How Providers Can Prevent Medical Device-Related Pressure Injuries Caused by Wearing Personal Protective Equipment
May 31, 2020
By the WoundSource Editors
The World Health Organization declared COVID-19 a pandemic on March 11, 2020. Whether you are a provider or a frontline health care professional, we are experiencing a worldwide increase in “unavoidable” medical device–related pressure injuries (MDRPIs) during the current COVID-19 pandemic. Health care workers are challenged with a higher risk of pressure injury development secondary to prolonged wear time of the N95 mask, face shield, and goggle personal protective equipment (PPE). The intensity of one or more factors of pressure, moisture, shear, and friction influence pressure injury risk.
How to Communicate with the Post-Ostomy Patient
August 5, 2014
B Janis E. Harrison, RN, BSN, CWOCN, CFCN
My husband was insistent that I go home the first night he was on the surgical floor. He had a roommate, therefore the hospital policy forbade me to stay the night with him.
How to Identify Nutritional Deficiencies Based on Changes in Skin Color
January 15, 2014
By Karen Zulkowski DNS, RN, CWS
I previously discussed the need for a complete head-to-toe skin assessment. Certainly this can tell you whether or not the person is dehydrated, has open or discolored areas, and many other things about their overall health. Color, for example, can give you clues to additional problems such as vitamin and mineral deficiencies that can show on the skin.
How Wound Care Helped Minimize Complications for Conjoined Twins
April 27, 2023
By Hannah Fell, Digital Managing Editor
The occurrence of conjoined twins isn’t common. Research about the development varies, but some sources suggest that the birth of conjoined twins can happen 1 in every 75,000 births, while others suggest every 50,000 to 200,000 births, and out of the latter number, 60% are stillbirths. Conjoined twins result from an embryo that doesn’t divide completely after day 13 of fertilization.
If No Pressure Prevents Pressure Ulcers, Does Negative Pressure Heal Them?
October 9, 2013
By Margaret Heale, RN, MSc, CWOCN
So after I last wrote, I was to assist with a dressing change, as the resident is more relaxed with somebody having their focus on her and not also trying to do the procedure. I have done a million or two dressings in my time but had not seen a negative pressure wound therapy (NPWT) vacuum till I started helping out at the nursing home where my granddaughter works. I came across the treatment accidentally, very accidentally.
Incontinence and Skin Care Management for Improved Long-Term Care
June 20, 2013
By Margaret Heale, RN, MSc, CWOCN
Well, I was a matron such a long time ago when we still had candy stripers and you swallowed tablets or wrote on them with chalk. My granddaughter is doing some work at a local nursing home and offered to show me around. I held my breath as we entered, to assess the OOS (odor offense scale), something I learned when doing nursing home assessments way back when. A breath out and a slow even breath in through the nose and- mmm! Most unexpected, it must be almost lunchtime. Quite different from my day. Today's chat is about why.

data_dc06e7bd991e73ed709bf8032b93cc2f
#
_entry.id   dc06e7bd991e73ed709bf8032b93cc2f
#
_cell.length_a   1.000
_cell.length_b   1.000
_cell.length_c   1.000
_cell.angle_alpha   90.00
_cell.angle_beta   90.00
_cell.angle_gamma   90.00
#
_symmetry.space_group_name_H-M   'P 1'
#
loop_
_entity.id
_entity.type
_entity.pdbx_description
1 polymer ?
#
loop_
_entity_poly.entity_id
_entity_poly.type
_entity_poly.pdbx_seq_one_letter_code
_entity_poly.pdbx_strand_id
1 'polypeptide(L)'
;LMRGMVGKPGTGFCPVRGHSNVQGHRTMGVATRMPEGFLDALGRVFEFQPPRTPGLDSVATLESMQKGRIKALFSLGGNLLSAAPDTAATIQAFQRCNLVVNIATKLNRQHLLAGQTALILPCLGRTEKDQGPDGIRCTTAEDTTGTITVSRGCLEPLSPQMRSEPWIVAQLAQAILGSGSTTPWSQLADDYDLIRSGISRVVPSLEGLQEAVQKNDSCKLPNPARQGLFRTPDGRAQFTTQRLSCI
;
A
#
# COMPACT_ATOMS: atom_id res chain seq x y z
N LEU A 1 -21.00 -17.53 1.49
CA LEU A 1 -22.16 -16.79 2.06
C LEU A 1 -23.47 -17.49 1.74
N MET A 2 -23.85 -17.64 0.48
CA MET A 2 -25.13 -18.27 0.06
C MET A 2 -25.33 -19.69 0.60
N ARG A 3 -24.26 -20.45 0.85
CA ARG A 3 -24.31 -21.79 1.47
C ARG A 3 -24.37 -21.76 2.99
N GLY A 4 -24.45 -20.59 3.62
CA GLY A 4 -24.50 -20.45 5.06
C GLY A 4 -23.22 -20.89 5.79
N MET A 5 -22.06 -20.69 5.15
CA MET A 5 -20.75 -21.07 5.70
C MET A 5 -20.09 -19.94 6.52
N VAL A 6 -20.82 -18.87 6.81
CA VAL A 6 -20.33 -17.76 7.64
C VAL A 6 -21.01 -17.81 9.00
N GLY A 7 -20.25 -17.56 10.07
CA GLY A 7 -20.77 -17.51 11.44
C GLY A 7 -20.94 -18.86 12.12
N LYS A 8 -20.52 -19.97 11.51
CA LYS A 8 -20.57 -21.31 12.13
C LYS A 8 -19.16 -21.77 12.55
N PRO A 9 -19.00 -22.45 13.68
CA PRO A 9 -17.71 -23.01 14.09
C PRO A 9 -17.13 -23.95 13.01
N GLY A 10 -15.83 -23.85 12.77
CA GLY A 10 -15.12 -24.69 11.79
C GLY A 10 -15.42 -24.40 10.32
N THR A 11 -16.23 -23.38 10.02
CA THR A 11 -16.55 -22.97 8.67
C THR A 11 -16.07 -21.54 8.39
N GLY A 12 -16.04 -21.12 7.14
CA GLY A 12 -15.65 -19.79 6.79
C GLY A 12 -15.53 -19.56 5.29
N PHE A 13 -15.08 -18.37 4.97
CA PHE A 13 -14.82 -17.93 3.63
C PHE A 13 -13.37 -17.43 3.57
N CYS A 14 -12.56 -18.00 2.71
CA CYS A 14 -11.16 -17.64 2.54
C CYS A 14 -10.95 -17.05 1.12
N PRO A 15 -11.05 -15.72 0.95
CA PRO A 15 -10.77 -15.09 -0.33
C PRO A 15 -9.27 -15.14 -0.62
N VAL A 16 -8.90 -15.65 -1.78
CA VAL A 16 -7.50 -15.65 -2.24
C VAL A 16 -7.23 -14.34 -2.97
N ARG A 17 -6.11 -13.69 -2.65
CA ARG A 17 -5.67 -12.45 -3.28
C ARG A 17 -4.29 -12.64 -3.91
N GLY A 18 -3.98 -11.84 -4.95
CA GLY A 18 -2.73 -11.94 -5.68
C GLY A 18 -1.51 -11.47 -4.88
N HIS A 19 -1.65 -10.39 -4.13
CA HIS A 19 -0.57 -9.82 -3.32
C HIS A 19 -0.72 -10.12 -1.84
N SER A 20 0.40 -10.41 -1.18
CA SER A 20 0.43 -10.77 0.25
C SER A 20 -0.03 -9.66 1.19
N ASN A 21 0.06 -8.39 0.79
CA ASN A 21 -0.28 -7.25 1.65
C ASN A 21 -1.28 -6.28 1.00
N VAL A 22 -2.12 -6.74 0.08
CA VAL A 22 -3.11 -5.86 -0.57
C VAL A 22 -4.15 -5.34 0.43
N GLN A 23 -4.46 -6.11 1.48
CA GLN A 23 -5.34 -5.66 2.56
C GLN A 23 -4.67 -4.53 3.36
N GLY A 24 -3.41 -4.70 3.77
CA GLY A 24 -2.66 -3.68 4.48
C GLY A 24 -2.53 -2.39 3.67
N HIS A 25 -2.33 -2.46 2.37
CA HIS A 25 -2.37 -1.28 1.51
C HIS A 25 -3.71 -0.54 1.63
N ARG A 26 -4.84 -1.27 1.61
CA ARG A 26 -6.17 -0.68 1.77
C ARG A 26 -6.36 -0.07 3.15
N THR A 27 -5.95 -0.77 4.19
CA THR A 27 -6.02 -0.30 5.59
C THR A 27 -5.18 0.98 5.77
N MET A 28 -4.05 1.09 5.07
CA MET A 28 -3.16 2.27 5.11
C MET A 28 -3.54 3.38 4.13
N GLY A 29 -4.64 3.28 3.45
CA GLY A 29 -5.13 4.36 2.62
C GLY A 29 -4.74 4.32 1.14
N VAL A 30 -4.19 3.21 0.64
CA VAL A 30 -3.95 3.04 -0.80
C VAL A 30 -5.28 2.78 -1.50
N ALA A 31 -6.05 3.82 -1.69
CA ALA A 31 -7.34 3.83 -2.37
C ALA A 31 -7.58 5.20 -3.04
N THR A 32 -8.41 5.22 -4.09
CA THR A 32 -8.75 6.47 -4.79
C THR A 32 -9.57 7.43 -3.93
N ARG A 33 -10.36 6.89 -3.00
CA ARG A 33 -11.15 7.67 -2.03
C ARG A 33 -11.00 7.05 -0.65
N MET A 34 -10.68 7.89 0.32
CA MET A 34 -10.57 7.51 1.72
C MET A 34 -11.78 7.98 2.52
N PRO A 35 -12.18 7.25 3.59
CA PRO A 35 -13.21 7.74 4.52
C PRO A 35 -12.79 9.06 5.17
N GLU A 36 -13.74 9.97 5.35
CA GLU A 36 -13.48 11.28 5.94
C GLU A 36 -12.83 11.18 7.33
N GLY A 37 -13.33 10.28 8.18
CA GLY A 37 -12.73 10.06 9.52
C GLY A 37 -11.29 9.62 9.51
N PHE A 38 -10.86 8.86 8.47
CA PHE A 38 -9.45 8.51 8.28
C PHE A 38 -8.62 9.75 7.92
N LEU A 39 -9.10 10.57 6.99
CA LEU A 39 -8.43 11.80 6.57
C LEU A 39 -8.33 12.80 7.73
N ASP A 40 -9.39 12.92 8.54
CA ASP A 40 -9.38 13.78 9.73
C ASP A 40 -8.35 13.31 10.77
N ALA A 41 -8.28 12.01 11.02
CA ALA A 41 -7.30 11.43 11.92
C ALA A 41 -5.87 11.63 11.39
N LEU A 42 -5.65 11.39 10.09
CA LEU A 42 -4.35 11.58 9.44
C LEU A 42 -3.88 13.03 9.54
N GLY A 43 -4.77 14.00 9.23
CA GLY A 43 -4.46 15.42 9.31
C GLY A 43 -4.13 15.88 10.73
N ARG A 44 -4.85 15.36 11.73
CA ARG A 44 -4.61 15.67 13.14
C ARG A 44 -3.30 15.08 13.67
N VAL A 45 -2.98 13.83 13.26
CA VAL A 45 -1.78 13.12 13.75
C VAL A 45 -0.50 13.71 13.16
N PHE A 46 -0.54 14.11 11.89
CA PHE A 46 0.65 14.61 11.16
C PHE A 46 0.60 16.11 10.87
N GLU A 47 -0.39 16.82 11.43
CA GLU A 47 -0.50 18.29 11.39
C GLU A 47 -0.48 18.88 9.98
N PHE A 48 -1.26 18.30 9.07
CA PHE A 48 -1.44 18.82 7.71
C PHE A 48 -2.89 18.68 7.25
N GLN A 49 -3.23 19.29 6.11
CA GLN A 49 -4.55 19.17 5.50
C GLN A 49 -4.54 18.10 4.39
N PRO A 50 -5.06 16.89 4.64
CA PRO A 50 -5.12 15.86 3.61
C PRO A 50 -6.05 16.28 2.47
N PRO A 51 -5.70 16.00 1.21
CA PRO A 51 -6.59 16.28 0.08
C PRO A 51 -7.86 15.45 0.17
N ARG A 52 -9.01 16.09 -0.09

Incontinence-Associated Dermatitis: Evidence-Based Practices
February 10, 2023
Moisture-associated skin damage (MASD) is sometimes accompanied by serous exudate, a denuded appearance of skin, or a secondary cutaneous infection. As the most common form of MASD, incontinence-associated dermatitis (IAD) is characterized by erythema and edema of the skin’s surface. IAD is a top-down injury, often presenting with inflammation, erosion, or denudation in the setting of fecal or urinary incontinence.
Incontinence-Associated Dermatitis: Prevention and Treatment
February 1, 2018
by the WoundSource Editors
Although clinical practice is hampered by a lack of rigorous studies, standardized terminology, or definitions of incontinence-associated skin damage, it is well known among health care providers that this damage places patients at increased risk for pressure ulcer/injury development. The worldwide challenge represented by incontinence-associated skin damage prompted the development of a global expert panel on the topic in 2014. The group, chaired by Professor Dimitri Beeckman, a leading authority on the topic, collaborated to develop international best practice guidelines for prevention and treatment of incontinence-associated dermatitis (IAD) that were published in 2015.1
Intertriginous Dermatitis: Risk Factors, Diagnosis, Prevention, and Treatment
October 7, 2021
Intertriginous dermatitis (ITD), also referred to as intertrigo, is an inflammatory condition that affects opposing skin surfaces and can occur anywhere on the body where two surfaces are in contact. For example, the pannus or abdominal skin folds, inner gluteal cleft, and axillae are some common anatomical locations of ITD. Intertrigo is seen across care settings and is increasingly common in patients with diabetes, patients with obesity, and patients who need assistance with hygiene or self-care activities of daily living. ITD is thought to be caused by a combination of two factors: moisture trapping or overhydration of the skin and friction between opposing skin folds (skin rubbing against skin for a prolonged period of time). ITD may manifest as a linear tear at the base of a fold or a linear open area within an area of macerated skin. Tears may result from stretching of overhydrated or moist skin during routine skin assessments or from friction with cleansing.
Is it Moisture-Associated Skin Damage or a Pressure Ulcer?
April 28, 2015
By Cheryl Carver, LPN, WCC, CWCA, FACCWS, DAPWCA, CLTC
Being an independent wound care education consultant in long-term care, I get a lot of questions regarding moisture-associated skin damage (MASD). Is it MASD or a pressure ulcer? When do I change it from MASD to pressure ulcer in my documentation?